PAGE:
The challenge: Cash flow is essential to small business survival, yet many entrepreneurs struggle to pay the bills (let alone themselves) while they’re waiting for checks to arrive. Part of the problem stems from delayed invoicing, which is common in the entrepreneurial world.
The solution: Proper budgeting and planning are critical to maintaining cash flow, but even these won’t always save you from stressing over bills. One way to improve cash flow is to require a down payment for your products and services.
The challenge: The hiring process can take several days of your time: reviewing resumes, sitting through interviews, sifting through so many unqualified candidates to find the diamonds in the rough.
The solution: You can save yourself a ton of time by pre-qualifying candidates through exclusive help wanted ads that are ultra-specific in what it takes to be hired at your firm, as well as what the day-to-day work entails.
The challenge: Time management might be the biggest problem faced by entrepreneurs.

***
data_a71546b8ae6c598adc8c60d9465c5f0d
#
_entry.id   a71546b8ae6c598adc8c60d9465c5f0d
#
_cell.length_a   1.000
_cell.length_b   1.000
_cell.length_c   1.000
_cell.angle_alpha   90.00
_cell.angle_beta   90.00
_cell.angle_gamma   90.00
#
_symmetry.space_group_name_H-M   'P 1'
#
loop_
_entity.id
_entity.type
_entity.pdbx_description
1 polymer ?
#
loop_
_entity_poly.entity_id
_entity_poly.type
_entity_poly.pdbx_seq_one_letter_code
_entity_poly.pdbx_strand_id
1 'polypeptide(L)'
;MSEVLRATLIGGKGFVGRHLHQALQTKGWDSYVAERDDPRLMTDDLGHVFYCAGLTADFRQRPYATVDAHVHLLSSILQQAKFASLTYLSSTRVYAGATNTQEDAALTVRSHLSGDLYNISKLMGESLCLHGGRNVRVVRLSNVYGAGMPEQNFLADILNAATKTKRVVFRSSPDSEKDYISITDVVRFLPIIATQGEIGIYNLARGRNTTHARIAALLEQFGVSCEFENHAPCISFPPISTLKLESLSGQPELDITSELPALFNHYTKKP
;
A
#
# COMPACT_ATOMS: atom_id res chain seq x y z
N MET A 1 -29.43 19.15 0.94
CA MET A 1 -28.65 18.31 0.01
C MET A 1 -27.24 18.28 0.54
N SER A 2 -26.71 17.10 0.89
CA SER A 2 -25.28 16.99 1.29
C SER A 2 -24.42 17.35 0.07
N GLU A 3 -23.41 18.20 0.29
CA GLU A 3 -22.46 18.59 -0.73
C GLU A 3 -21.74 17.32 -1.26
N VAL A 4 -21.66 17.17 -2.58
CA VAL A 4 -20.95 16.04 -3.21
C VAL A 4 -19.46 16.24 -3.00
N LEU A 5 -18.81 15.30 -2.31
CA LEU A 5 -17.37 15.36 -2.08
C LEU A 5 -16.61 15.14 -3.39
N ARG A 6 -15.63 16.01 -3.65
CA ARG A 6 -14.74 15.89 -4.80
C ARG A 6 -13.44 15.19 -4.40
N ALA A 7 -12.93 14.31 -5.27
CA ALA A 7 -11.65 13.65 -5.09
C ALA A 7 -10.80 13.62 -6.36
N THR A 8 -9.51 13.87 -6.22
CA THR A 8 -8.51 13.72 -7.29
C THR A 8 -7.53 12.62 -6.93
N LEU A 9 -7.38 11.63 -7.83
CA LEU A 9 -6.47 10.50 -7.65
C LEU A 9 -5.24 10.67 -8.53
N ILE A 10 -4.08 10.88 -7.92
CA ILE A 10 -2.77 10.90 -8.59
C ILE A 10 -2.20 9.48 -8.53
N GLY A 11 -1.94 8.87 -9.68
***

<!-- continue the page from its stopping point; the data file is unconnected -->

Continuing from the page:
The challenge: You need to delegate or outsource tasks, but it seems every time you do something gets messed up and you have to redo it anyway.
The solution: Find good employees and good outsourced contract help, for starters. You might have to pay a little more for it, but the savings in time and the resulting earning potential more than make up for it.
The challenge: You could make a mint if you just knew what products and services to sell. You’re just unsure how to pick a niche.
The solution: Admit that you’re weak in identifying prosperous niches, and delegate the task to someone who is strong in this area. You don’t have to hire a huge, expensive marketing firm; rather, recruit a freelance researcher who has experience in whatever type of field you’re considering entering (retail e-commerce, service industry, publishing, etc.). Have them conduct market research and create a report with suggested niches, backed by potential profit margins and a complete SWOT analysis: Strengths, Weaknesses, Opportunities and Threats.